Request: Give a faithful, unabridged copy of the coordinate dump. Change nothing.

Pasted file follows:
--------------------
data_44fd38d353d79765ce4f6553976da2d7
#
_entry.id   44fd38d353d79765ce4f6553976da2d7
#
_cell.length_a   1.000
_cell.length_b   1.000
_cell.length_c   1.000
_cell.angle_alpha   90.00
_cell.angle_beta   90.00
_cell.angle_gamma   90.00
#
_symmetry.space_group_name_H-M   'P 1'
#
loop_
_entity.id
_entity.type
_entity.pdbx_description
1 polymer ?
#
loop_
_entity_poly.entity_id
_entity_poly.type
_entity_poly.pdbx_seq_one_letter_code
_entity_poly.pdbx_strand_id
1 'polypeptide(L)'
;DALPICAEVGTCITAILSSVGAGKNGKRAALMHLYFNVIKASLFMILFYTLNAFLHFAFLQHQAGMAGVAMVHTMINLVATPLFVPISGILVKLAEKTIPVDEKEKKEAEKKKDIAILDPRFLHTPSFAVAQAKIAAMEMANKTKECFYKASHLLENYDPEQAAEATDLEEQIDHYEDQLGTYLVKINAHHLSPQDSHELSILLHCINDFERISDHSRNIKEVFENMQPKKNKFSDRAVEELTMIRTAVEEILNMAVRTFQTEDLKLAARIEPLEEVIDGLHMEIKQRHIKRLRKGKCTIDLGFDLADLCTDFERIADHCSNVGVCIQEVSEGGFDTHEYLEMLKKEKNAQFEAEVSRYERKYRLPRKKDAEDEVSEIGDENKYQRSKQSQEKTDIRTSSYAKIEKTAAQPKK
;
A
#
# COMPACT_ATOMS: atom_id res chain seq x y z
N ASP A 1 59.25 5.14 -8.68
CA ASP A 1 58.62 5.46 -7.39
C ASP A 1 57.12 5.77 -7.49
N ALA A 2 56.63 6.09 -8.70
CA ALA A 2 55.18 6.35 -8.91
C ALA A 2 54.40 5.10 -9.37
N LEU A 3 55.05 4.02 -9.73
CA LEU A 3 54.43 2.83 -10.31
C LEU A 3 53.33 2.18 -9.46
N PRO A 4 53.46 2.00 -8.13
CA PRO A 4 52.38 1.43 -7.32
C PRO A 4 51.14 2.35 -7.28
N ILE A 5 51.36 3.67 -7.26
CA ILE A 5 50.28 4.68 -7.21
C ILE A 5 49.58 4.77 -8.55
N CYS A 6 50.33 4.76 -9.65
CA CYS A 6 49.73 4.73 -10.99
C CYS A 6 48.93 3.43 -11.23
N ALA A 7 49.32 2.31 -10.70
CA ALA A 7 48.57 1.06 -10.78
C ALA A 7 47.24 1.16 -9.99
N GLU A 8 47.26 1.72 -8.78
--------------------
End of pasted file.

data_44fd38d353d79765ce4f6553976da2d7
#
_entry.id   44fd38d353d79765ce4f6553976da2d7
#
_cell.length_a   1.000
_cell.length_b   1.000
_cell.length_c   1.000
_cell.angle_alpha   90.00
_cell.angle_beta   90.00
_cell.angle_gamma   90.00
#
_symmetry.space_group_name_H-M   'P 1'
#
loop_
_entity.id
_entity.type
_entity.pdbx_description
1 polymer ?
#
loop_
_entity_poly.entity_id
_entity_poly.type
_entity_poly.pdbx_seq_one_letter_code
_entity_poly.pdbx_strand_id
1 'polypeptide(L)'
;DALPICAEVGTCITAILSSVGAGKNGKRAALMHLYFNVIKASLFMILFYTLNAFLHFAFLQHQAGMAGVAMVHTMINLVATPLFVPISGILVKLAEKTIPVDEKEKKEAEKKKDIAILDPRFLHTPSFAVAQAKIAAMEMANKTKECFYKASHLLENYDPEQAAEATDLEEQIDHYEDQLGTYLVKINAHHLSPQDSHELSILLHCINDFERISDHSRNIKEVFENMQPKKNKFSDRAVEELTMIRTAVEEILNMAVRTFQTEDLKLAARIEPLEEVIDGLHMEIKQRHIKRLRKGKCTIDLGFDLADLCTDFERIADHCSNVGVCIQEVSEGGFDTHEYLEMLKKEKNAQFEAEVSRYERKYRLPRKKDAEDEVSEIGDENKYQRSKQSQEKTDIRTSSYAKIEKTAAQPKK
;
A
#
# COMPACT_ATOMS: atom_id res chain seq x y z
N ASP A 1 59.25 5.14 -8.68
CA ASP A 1 58.62 5.46 -7.39
C ASP A 1 57.12 5.77 -7.49
N ALA A 2 56.63 6.09 -8.70
CA ALA A 2 55.18 6.35 -8.91
C ALA A 2 54.40 5.10 -9.37
N LEU A 3 55.05 4.02 -9.73
CA LEU A 3 54.43 2.83 -10.31
C LEU A 3 53.33 2.18 -9.46
N PRO A 4 53.46 2.00 -8.13
CA PRO A 4 52.38 1.43 -7.32
C PRO A 4 51.14 2.35 -7.28
N ILE A 5 51.36 3.67 -7.26
CA ILE A 5 50.28 4.68 -7.21
C ILE A 5 49.58 4.77 -8.55
N CYS A 6 50.33 4.76 -9.65
CA CYS A 6 49.73 4.73 -10.99
C CYS A 6 48.93 3.43 -11.23
N ALA A 7 49.32 2.31 -10.70
CA ALA A 7 48.57 1.06 -10.78
C ALA A 7 47.24 1.16 -9.99
N GLU A 8 47.26 1.72 -8.78